2

I am learning Javascript and I am now getting bored of the console, so I would like to "write" to the webpage itself.

I am writing the result of a for loop to the page, I want to print the result, putting a comma after every index, I have managed to accomplish this but there is a comma at the end of the last result, how do I stop the comma after the 9th index? I assume I need to use an index of some sort (i[9]) but I'm not sure how to say stop writing commas.

Here is my code:

var x = document.getElementById("para1");
x.innerHTML = "Result: ";
for(var i = 1; i < 11; i++) {
    result= i + "," + " ";
x.innerHTML += result;
}

One other thing, I am printing "result" in the x variable's innerHTML, is there another way to write variable except in the actual HTML of the page? for instance in the x.innerHTML at the end?

I would greatly appriciate any help!

Thanks

7
  • For your second question, there are other ways to output variables. You can use JS frameworks (for example, jQuery). Most of those frameworks will do DOM manipulation using the basic JS methods and attributes (like innerHTML).
    – Shay
    Commented Sep 5, 2014 at 20:53
  • The native way to add html would be: var resultElem = document.createElement("div"); resultElem.innerText = result; document.body.appendChild(resultElem); You can use appendChild for any DOM element, not just document.body.
    – Preston S
    Commented Sep 5, 2014 at 21:00
  • this is jquery, correct?
    – Addioioi
    Commented Sep 5, 2014 at 21:01
  • My comment uses Native JavaScript.
    – Preston S
    Commented Sep 5, 2014 at 21:03
  • Also, if you want to avoid DOM manipulation you can simply use document.write(result);
    – Preston S
    Commented Sep 5, 2014 at 21:08

2 Answers 2

6

I would use an array and then after the loop has finished, join the array on , and then append to the innerHTML:

var x = document.getElementById("para1");
var result = [];
for(var i = 1; i < 11; i++) {
    result.push(i);
}
x.innerHTML = "Result: " + result.join(", ");
8
  • Thanks for the quick response! ah ok, so an array, is the push method populating the empty array?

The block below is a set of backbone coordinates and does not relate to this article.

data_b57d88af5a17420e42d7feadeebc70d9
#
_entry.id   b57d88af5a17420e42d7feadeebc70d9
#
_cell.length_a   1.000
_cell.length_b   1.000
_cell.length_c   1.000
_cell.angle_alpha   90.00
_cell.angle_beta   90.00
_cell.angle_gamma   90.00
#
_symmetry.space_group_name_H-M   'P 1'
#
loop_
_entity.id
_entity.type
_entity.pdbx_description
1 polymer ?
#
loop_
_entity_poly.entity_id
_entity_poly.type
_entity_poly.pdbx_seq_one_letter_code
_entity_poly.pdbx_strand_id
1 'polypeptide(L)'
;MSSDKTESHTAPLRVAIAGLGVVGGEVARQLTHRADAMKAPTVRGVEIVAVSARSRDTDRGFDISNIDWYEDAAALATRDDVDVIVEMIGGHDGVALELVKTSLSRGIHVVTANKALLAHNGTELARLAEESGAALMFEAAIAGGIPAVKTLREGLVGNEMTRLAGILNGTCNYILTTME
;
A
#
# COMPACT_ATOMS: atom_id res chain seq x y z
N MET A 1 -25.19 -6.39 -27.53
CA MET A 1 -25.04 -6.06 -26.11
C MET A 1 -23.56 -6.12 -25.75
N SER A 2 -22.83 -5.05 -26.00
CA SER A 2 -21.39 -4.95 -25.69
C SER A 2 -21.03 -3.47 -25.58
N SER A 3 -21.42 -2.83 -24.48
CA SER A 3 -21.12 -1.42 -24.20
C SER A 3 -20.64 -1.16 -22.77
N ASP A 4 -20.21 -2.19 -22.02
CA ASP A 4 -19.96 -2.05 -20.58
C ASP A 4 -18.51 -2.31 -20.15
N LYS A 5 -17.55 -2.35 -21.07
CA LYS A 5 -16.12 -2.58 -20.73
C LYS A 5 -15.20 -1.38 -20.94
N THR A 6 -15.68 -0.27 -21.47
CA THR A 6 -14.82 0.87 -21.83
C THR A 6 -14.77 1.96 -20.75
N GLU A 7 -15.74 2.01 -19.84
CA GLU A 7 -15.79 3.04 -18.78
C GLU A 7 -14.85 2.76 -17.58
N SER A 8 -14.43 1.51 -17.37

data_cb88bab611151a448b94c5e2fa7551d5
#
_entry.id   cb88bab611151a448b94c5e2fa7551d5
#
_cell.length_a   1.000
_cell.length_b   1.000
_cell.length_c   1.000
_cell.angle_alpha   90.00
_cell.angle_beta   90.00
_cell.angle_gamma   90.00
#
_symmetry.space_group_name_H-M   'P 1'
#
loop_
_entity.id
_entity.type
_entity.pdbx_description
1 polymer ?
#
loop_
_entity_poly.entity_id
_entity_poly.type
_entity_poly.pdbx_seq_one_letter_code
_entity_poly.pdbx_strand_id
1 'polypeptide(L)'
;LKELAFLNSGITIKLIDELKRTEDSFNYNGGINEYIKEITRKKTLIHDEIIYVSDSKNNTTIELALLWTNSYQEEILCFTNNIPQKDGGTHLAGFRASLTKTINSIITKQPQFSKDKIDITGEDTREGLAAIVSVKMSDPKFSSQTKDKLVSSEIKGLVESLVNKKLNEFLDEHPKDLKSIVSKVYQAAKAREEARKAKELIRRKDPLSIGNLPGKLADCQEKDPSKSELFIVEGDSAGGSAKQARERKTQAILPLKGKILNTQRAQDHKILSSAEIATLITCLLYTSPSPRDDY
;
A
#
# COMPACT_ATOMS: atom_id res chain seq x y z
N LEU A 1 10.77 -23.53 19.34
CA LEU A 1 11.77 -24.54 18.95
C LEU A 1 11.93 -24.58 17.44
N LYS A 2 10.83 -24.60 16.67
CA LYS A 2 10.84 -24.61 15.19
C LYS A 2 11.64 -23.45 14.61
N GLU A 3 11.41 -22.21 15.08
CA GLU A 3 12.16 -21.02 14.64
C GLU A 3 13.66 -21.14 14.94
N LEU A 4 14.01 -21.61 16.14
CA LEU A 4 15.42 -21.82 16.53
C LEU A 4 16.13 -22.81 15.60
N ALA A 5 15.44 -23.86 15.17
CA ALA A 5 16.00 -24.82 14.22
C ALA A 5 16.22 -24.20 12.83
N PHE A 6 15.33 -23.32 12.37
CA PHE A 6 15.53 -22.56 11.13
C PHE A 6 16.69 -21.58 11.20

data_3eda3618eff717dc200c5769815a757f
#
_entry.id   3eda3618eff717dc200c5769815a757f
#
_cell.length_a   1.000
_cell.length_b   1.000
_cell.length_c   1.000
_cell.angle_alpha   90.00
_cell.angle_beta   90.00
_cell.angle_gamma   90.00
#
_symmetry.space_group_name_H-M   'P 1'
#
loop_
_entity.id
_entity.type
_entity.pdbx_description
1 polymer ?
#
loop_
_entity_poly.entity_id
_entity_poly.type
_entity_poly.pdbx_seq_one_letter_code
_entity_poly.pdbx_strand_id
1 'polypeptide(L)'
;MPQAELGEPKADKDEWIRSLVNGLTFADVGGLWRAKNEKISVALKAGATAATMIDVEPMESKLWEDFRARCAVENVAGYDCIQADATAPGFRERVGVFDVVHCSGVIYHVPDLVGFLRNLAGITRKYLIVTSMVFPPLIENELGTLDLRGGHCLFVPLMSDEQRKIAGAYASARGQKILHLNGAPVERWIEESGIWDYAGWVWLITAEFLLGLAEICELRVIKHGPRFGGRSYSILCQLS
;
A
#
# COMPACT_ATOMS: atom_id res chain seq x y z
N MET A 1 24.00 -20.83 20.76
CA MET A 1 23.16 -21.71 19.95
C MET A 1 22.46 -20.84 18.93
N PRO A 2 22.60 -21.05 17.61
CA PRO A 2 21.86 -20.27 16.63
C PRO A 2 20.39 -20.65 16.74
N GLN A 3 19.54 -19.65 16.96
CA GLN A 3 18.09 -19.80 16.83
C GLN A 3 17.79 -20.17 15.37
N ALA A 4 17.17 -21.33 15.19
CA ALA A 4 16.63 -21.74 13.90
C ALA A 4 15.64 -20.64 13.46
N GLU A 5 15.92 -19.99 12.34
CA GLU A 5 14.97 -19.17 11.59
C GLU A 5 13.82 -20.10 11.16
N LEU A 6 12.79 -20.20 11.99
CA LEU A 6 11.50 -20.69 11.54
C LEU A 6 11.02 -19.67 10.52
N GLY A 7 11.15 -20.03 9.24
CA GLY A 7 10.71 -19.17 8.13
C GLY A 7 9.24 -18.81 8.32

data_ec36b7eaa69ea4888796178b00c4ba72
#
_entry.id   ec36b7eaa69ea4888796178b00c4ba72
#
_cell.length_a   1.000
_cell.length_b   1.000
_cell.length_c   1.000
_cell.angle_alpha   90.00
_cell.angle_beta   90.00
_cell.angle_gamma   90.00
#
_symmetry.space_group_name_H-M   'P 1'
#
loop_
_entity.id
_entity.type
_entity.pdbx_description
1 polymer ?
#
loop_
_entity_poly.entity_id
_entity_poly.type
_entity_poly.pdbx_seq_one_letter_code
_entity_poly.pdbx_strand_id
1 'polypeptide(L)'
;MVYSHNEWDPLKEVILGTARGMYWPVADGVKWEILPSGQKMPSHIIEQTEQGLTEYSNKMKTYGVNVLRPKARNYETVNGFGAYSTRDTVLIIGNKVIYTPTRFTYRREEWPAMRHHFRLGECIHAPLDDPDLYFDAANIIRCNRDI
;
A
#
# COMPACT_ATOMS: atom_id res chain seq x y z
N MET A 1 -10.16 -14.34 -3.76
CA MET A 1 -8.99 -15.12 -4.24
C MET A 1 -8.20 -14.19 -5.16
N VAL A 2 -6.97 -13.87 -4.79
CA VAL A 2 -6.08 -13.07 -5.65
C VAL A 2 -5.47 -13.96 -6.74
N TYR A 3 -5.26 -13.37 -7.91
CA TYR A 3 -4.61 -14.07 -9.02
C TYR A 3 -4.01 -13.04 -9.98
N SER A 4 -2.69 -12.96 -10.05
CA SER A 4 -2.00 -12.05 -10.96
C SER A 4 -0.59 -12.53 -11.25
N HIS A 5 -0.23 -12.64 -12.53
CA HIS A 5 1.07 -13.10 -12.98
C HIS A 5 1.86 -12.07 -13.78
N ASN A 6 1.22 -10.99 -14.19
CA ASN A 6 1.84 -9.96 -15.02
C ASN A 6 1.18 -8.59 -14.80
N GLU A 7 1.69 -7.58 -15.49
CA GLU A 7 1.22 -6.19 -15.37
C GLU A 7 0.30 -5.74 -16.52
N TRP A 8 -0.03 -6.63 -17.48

– Addioioi
    Commented Sep 5, 2014 at 20:50
  • @Addioioi Yes. push() adds an element to the end of an array. Commented Sep 5, 2014 at 20:53
  • push and join docs
    – Preston S
    Commented Sep 5, 2014 at 20:54
  • so to help me understand this, result.push is placing 1,2,3.. into the array?
    – Addioioi
    Commented Sep 5, 2014 at 21:00
  • when you use result.push(i) you are adding the value of i into the array. You can see this if you add a console.log("Result Array: ", result); after you push it into the array. This way you can see it being built. After the loop ends you have a full array of [1,2,3,4,...11]. To get a String that is delimited by a comma you need to join the elements together on comma. Commented Sep 5, 2014 at 21:11
0

In general, to do something different for the last one, you have to do it differently:

 var x = document.getElementById("para1");
 x.innerHTML = "Result: ";
 for(var i = 1; i < 10; i++) {   // one less here
     result= i + "," + " ";      // this could be result = i + ", ";
     x.innerHTML += result ;
    }

 result = "10";            // this could be made shorter. I wanted it to parellel 
 x.innerHTML += result;    // the code above.

UPDATE: To make it more obvious....

original way:

 var n = 10;
 for(var i = 1; i <= n; i++) {
     DoSomething(i);
    }

revised way:

 var n = 10;
 for(var i = 1; i < n; i++) {
     DoSometing(i);
    }

 DoSomethingSpecialLastCase(n)
4
  • This is what I love about Javascript, theres always multiple ways of doing the same thing! thanks
    – Addioioi
    Commented Sep 5, 2014 at 20:54
  • the result = "10", is this just putting 10 on the end of the array? hence no comma?
    – Addioioi
    Commented Sep 5, 2014 at 20:59
  • @DavidSherret: No, I didn't. The += comes on the next line. Commented Sep 5, 2014 at 21:24
  • @JamesCurran oh haha, i completely misread that code. I read it that you were appending to result and then would set the innerHTML finally at the end. Commented Sep 5, 2014 at 21:25

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